House Speaker Cameron Sexton, R-Crossville, in October.

A controversial legal justice invoice that would properly lengthen some prison sentences in Tennessee cleared the Normal Assembly on Thursday, a day after legislators built past-moment adjustments to assuage worries from Gov. Bill Lee. 

Republican leadership carried the bill, which supporters called “reality in sentencing” laws to mandate men and women convicted of a selection of felonies serve 100% of a sentence, reducing eligibility for parole by means of good behavior or programming credits. 

The legislation sparked strong pushback from felony justice advocates who warned the bill could balloon jail populations in an previously understaffed program and cause protection difficulties by eradicating early release incentives designed for rehabilitation.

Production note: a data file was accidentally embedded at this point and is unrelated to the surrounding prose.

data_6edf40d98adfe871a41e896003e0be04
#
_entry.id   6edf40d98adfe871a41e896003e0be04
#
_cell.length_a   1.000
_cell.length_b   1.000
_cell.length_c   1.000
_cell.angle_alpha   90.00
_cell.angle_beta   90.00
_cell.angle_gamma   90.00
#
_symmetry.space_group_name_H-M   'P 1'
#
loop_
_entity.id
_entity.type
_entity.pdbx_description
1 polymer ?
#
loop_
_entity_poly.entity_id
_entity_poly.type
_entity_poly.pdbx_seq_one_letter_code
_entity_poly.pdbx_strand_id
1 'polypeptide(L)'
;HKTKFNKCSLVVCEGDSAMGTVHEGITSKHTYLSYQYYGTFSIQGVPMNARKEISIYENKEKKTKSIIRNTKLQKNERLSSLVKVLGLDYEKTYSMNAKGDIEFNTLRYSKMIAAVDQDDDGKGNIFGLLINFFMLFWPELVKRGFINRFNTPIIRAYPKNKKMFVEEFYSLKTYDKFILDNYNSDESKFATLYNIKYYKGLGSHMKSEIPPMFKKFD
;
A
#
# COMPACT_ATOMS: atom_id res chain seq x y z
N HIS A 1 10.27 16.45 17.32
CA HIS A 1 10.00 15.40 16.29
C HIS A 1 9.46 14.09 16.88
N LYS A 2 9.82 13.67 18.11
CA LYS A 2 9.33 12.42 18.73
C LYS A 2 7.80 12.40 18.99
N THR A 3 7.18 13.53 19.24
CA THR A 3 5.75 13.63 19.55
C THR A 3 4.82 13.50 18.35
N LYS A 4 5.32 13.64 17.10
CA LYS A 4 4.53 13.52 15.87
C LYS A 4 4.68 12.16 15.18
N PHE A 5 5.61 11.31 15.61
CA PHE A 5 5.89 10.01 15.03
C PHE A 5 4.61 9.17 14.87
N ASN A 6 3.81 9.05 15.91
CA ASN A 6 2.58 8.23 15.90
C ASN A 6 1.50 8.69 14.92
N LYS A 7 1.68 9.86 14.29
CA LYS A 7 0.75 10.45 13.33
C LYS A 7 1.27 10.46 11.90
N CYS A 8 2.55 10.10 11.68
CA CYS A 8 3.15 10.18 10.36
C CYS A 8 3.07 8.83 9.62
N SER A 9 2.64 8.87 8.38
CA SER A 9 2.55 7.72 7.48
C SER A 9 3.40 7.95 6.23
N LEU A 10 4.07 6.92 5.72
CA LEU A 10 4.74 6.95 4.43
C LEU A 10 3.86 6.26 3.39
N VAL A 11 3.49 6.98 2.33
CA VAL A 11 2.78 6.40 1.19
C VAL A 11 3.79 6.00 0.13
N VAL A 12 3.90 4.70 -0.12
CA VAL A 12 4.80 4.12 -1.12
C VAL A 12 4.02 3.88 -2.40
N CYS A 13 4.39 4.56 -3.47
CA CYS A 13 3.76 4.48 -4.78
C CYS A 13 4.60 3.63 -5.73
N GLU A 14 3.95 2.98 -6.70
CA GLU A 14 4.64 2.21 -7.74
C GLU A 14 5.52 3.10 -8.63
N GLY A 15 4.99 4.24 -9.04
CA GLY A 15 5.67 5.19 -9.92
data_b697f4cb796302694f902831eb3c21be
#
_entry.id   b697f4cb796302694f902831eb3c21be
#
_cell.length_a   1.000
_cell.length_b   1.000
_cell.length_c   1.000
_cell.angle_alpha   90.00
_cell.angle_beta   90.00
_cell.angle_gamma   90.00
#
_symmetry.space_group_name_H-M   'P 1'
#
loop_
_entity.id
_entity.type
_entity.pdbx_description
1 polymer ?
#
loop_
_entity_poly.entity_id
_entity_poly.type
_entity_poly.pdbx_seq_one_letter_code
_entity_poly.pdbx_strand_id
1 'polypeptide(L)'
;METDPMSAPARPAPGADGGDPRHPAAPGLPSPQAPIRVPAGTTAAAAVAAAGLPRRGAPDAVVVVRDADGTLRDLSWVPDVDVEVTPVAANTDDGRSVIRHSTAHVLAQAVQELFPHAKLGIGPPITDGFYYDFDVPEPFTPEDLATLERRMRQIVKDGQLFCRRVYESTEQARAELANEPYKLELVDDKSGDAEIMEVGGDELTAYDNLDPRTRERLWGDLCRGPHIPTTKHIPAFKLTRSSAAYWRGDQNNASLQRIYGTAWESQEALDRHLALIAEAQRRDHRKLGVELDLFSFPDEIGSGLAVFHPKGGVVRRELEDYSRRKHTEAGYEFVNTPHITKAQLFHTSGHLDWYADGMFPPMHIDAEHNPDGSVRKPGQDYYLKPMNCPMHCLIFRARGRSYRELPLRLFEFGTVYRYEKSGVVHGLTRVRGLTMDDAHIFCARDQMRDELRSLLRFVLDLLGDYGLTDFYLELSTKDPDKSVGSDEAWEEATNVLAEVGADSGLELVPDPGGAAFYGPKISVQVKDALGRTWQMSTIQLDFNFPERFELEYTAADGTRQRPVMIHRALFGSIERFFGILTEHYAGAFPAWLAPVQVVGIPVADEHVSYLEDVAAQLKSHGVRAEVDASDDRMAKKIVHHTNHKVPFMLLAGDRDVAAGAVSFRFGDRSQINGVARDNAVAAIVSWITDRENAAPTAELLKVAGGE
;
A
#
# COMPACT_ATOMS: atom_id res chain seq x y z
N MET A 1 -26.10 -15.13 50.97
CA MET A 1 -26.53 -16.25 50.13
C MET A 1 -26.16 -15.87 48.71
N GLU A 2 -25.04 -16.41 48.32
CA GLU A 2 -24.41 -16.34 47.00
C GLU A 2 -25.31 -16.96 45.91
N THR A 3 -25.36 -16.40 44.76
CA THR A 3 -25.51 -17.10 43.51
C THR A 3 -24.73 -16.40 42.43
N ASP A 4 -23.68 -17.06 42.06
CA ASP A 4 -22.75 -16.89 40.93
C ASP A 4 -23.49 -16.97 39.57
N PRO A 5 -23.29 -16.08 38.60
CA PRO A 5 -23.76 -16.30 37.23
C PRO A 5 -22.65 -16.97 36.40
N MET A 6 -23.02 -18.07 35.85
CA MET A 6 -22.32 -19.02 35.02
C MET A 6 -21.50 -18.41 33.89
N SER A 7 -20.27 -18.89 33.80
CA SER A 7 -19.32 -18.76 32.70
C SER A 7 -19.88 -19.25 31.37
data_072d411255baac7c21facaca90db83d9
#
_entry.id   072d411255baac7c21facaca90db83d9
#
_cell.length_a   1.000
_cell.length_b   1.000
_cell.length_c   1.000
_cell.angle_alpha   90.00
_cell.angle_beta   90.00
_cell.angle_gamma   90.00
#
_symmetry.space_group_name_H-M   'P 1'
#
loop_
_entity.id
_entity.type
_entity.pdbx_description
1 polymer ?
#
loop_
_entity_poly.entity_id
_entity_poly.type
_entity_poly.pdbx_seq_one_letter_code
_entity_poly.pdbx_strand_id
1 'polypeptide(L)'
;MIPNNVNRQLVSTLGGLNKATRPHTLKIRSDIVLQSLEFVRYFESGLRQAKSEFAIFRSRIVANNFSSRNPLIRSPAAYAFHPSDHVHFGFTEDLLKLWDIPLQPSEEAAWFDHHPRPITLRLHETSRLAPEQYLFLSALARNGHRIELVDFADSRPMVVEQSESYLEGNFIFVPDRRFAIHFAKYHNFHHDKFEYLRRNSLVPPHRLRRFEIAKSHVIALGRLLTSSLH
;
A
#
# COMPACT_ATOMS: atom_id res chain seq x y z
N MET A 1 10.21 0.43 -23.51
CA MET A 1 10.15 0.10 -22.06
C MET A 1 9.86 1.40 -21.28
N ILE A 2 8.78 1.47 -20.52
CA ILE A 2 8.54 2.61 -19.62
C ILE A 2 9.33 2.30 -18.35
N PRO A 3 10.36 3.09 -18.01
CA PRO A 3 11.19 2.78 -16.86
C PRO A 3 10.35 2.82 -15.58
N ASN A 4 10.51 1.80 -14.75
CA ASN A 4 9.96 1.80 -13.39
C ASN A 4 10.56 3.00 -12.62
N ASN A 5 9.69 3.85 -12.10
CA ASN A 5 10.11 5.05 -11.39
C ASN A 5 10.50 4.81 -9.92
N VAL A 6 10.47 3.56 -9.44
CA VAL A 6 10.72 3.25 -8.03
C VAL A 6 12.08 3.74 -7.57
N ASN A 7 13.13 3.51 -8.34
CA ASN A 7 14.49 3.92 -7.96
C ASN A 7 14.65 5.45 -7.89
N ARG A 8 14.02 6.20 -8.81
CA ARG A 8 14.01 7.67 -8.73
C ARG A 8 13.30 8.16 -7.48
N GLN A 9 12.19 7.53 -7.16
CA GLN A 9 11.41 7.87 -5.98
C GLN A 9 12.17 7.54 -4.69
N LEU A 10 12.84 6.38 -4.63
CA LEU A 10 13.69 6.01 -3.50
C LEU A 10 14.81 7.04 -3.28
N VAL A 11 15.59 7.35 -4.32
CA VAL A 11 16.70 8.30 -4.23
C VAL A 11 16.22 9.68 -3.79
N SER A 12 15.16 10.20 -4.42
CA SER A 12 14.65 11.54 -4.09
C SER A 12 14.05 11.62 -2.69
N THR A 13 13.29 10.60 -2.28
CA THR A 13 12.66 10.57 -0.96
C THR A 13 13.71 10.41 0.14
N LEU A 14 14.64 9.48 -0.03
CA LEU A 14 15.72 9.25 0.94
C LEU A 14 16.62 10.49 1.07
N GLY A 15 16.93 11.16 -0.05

Similar:Tennessee governor, legislature lock heads in excess of controversial ‘truth in sentencing’ invoice

The Standard Assembly and Lee’s office environment locked heads more than the concern this week as Republicans initially slashed a $150 million funds merchandise Lee proposed for a Violent Crime Intervention Fund.


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